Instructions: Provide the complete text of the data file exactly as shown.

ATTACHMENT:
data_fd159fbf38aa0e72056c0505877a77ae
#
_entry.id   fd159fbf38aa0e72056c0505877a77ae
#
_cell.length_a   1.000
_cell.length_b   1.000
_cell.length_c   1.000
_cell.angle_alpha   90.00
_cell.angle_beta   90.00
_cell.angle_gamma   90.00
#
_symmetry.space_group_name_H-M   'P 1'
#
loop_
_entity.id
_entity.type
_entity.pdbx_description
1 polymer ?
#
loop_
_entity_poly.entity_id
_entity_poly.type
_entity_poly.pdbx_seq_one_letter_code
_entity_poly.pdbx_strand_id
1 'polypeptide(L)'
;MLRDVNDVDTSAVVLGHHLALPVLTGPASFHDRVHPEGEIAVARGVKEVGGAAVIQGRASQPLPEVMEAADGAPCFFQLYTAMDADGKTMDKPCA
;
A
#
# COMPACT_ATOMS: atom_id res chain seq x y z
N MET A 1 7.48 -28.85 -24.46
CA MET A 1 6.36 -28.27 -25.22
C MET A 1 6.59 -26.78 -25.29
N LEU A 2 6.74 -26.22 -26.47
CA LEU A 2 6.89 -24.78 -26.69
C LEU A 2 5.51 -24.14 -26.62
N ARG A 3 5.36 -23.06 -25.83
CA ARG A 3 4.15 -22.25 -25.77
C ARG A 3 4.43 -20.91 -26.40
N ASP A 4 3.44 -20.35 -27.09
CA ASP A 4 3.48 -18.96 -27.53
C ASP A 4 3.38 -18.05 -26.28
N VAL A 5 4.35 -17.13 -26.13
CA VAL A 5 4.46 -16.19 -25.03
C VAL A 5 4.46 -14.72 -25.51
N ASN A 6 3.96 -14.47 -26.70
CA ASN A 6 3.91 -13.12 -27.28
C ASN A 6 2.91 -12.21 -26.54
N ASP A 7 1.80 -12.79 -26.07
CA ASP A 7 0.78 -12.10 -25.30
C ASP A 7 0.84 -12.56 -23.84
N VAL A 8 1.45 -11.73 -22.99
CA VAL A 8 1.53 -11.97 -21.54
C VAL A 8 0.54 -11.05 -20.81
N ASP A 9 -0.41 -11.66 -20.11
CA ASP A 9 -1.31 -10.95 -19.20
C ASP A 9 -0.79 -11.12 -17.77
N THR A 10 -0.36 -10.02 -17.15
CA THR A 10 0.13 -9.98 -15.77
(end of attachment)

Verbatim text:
data_fd159fbf38aa0e72056c0505877a77ae
#
_entry.id   fd159fbf38aa0e72056c0505877a77ae
#
_cell.length_a   1.000
_cell.length_b   1.000
_cell.length_c   1.000
_cell.angle_alpha   90.00
_cell.angle_beta   90.00
_cell.angle_gamma   90.00
#
_symmetry.space_group_name_H-M   'P 1'
#
loop_
_entity.id
_entity.type
_entity.pdbx_description
1 polymer ?
#
loop_
_entity_poly.entity_id
_entity_poly.type
_entity_poly.pdbx_seq_one_letter_code
_entity_poly.pdbx_strand_id
1 'polypeptide(L)'
;MLRDVNDVDTSAVVLGHHLALPVLTGPASFHDRVHPEGEIAVARGVKEVGGAAVIQGRASQPLPEVMEAADGAPCFFQLYTAMDADGKTMDKPCA
;
A
#
# COMPACT_ATOMS: atom_id res chain seq x y z
N MET A 1 7.48 -28.85 -24.46
CA MET A 1 6.36 -28.27 -25.22
C MET A 1 6.59 -26.78 -25.29
N LEU A 2 6.74 -26.22 -26.47
CA LEU A 2 6.89 -24.78 -26.69
C LEU A 2 5.51 -24.14 -26.62
N ARG A 3 5.36 -23.06 -25.83
CA ARG A 3 4.15 -22.25 -25.77
C ARG A 3 4.43 -20.91 -26.40
N ASP A 4 3.44 -20.35 -27.09
CA ASP A 4 3.48 -18.96 -27.53
C ASP A 4 3.38 -18.05 -26.28
N VAL A 5 4.35 -17.13 -26.13
CA VAL A 5 4.46 -16.19 -25.03
C VAL A 5 4.46 -14.72 -25.51
N ASN A 6 3.96 -14.47 -26.70
CA ASN A 6 3.91 -13.12 -27.28
C ASN A 6 2.91 -12.21 -26.54
N ASP A 7 1.80 -12.79 -26.07
CA ASP A 7 0.78 -12.10 -25.30
C ASP A 7 0.84 -12.56 -23.84
N VAL A 8 1.45 -11.73 -22.99
CA VAL A 8 1.53 -11.97 -21.54
C VAL A 8 0.54 -11.05 -20.81
N ASP A 9 -0.41 -11.66 -20.11
CA ASP A 9 -1.31 -10.95 -19.20
C ASP A 9 -0.79 -11.12 -17.77
N THR A 10 -0.36 -10.02 -17.15
CA THR A 10 0.13 -9.98 -15.77